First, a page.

by clicking the arrows at the side of the page, or by using the toolbar.
by clicking anywhere on the page.
by dragging the page around when zoomed in.
by clicking anywhere on the page when zoomed in.
web sites or send emails by clicking on hyperlinks.
Email this page to a friend
Search this issue
Index - jump to page or section
Archive - view past issues
Active Retirees : Active Retirees June-July 2012
30 | www.probussouthpacific.org feature convinced that the benefits extend beyond what a scientific study can prove. Kirkwood believes that music is important not because of a verifiable neurological effect, but because it empowers people to control their own surroundings. “You only have to see people in a snoezelen room to know that changing your own environment is important to wellbeing,” she explains. Snoezelen rooms were first developed in the Netherlands in the 1970s. They are multisensory rooms where colour, light and sound can be changed, either by a therapist or the person in the room, to create different kinds of environments. “People with dementia might spend time in the room while operators change the sound and light to alert the participant’s brain more,” Kirkwood says. “Or, if the participant is agitated, the sound and light can be adjusted to calm them down.” Given that an estimated 267,000 people currently live with dementia in Australia, and that this number is expected to grow to one million by 2050, finding ways to improve the quality of life of people with such conditions is a pressing concern. Kirkwood does not suggest that we need to build more snoezelen rooms, but that we need to look at the reason snoezelen rooms improve wellbeing. “As people use such rooms they become more active and control the environment they are in. They press buttons to turn lights or films on, or to trigger sounds and music. It is beneficial because people are active and actively participate in life.” Music by itself, then, may not contain any special healing powers. Instead, health When you’re in a choir, you’re with people of all ages. Meeting younger people is essential if you want to stay active and engaged with your community. 1 Musical organs With just 337 people donating organs in Australia last year, while 1600 people awaited transplants, it is vital that as many donations as possible are successful. Japanese scientists have recently reported that mice exposed to opera or classical music have a higher chance of surviving organ transplants due to a stronger immune system. Mice that listened to new age music had no increase in immunity. 2 rhythM and stroke Music can aid in the rehabilitation of the 20 million people suffering from stroke each year, many of whom struggle to regain movement. US researchers used rhythm-based musical therapy in stroke rehabilitation and found that participants improved walking speed and spatial awareness. 3 PerforMing with Parkinson’s The Fort Wayne Philharmonic in Illinois has teamed up with researchers to find out if participating in live musical performance can calm the symptoms of Parkinson’s Disease. The partnership was forged after a member of the Philharmonic who had Parkinson’s reported that his tremors disappeared when he performed. 4 Pain refrain The use of music to treat pain is perhaps the oldest form of medicine. Modern science is just beginning to understand why music can relieve pain. Neuroscientists believe that music disrupts the brain’s pain-stress-pain feedback loop, especially when the music is associated with good memories. 5 take the Pressure down Hong Kong researchers have found that older people who listen to relaxing music for 25 minutes a day lowered their systolic pressure (the top number in a blood pressure reading) by 12 points and their diastolic pressure (the bottom number) by 5 points. A control group that did not listen to music had no change in blood pressure. 5 Musical Medical Breakthroughs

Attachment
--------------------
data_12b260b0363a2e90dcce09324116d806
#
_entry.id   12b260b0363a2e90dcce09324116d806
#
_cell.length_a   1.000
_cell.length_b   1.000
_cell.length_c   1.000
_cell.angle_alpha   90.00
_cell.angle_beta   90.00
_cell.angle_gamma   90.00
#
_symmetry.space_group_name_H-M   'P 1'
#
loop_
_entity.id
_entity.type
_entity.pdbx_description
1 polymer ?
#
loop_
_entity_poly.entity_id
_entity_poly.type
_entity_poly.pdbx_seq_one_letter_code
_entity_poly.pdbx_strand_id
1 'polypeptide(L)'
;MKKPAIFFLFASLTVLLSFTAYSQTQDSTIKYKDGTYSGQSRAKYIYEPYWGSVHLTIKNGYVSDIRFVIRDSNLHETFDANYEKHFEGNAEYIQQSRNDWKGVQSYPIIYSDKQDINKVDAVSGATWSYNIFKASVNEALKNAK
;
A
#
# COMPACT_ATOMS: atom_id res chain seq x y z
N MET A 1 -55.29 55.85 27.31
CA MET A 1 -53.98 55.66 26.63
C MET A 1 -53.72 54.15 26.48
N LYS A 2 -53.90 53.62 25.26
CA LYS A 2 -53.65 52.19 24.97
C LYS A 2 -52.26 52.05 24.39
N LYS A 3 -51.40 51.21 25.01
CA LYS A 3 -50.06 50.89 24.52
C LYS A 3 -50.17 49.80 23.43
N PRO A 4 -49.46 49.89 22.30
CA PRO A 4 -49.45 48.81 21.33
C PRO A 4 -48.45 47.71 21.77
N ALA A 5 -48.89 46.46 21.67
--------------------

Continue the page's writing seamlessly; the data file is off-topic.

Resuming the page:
Active Retirees April-May 2012
Active Retirees Aug-Sept 2012